Will Richardson reacts positively to a statement by Kathleen Blake Yancey of NCTE:
And that is a crucial distinction, I think. Yes, we write to communicate. But now that we are writing in hypertext, in social spaces, in â€œnetworked publics,â€ thereâ€™s a whole â€˜nother side of it. For as much as I am writing this right now to articulate my thoughts clearly and cogently to anyone who chooses to read it, what I am also attempting to do is connect these ideas to othersâ€™ ideas, both in support and in opposition, around this topic. Without rehashing all of those posts about Donald Murray and Jay David Bolter, Iâ€™m trying to engage you in some way other than just a nod of the head or a sigh of exasperation. Iâ€™m trying to connect you to other ideas, other minds.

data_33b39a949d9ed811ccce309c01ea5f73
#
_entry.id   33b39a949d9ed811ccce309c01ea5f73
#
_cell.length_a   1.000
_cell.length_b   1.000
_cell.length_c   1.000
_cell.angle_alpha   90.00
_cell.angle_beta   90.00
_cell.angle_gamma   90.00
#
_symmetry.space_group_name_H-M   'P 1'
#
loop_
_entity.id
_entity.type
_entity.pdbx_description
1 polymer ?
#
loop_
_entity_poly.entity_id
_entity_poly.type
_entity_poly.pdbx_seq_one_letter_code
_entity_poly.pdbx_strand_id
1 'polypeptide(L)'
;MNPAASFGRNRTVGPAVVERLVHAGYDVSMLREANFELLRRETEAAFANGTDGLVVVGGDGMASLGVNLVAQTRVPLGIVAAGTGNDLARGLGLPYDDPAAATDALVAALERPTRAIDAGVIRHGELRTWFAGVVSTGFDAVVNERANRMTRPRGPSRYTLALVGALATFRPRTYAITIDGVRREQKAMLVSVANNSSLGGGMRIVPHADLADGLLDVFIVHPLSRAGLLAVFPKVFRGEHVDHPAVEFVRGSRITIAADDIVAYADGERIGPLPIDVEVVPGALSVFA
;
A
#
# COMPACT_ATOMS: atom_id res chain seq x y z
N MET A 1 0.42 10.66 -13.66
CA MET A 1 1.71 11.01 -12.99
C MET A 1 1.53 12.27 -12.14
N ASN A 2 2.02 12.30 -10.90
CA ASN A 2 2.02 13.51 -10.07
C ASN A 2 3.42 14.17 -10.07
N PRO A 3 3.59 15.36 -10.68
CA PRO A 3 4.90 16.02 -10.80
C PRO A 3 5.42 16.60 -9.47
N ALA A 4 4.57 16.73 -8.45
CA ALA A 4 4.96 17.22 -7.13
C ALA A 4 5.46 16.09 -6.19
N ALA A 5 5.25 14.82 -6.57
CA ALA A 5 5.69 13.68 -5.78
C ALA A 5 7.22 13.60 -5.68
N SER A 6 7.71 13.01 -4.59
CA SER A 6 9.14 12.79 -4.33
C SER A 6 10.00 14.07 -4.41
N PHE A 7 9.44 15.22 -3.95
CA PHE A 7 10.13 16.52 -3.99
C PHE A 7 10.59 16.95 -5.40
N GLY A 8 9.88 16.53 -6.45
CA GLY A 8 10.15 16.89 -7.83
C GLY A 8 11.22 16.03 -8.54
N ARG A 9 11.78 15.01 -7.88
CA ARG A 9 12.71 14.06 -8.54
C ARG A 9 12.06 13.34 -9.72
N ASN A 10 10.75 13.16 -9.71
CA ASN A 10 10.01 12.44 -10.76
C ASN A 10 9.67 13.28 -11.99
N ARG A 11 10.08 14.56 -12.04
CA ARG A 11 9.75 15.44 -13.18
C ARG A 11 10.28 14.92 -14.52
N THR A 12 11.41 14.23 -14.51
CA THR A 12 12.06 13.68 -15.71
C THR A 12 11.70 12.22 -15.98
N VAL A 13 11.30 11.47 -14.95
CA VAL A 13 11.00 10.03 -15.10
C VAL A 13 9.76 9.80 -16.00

(links in original)
By following a few links, I was led to NCTE’s list of abilities for the 21 Century
Twenty-first century readers and writers need to
* Develop proficiency with the tools of technology
* Build relationships with others to pose and solve problems collaboratively and cross-culturally
* Design and share information for global communities to meet a variety of purposes
* Manage, analyze and synthesize multiple streams of simultaneous information
* Create, critique, analyze, and evaluate multi-media texts
* Attend to the ethical responsibilities required by these complex environments
Someone at NCTE should propose a paper or workshop at Hypertext 09. In any event, this could get interesting as hypertext becomes a part of writing curriculum.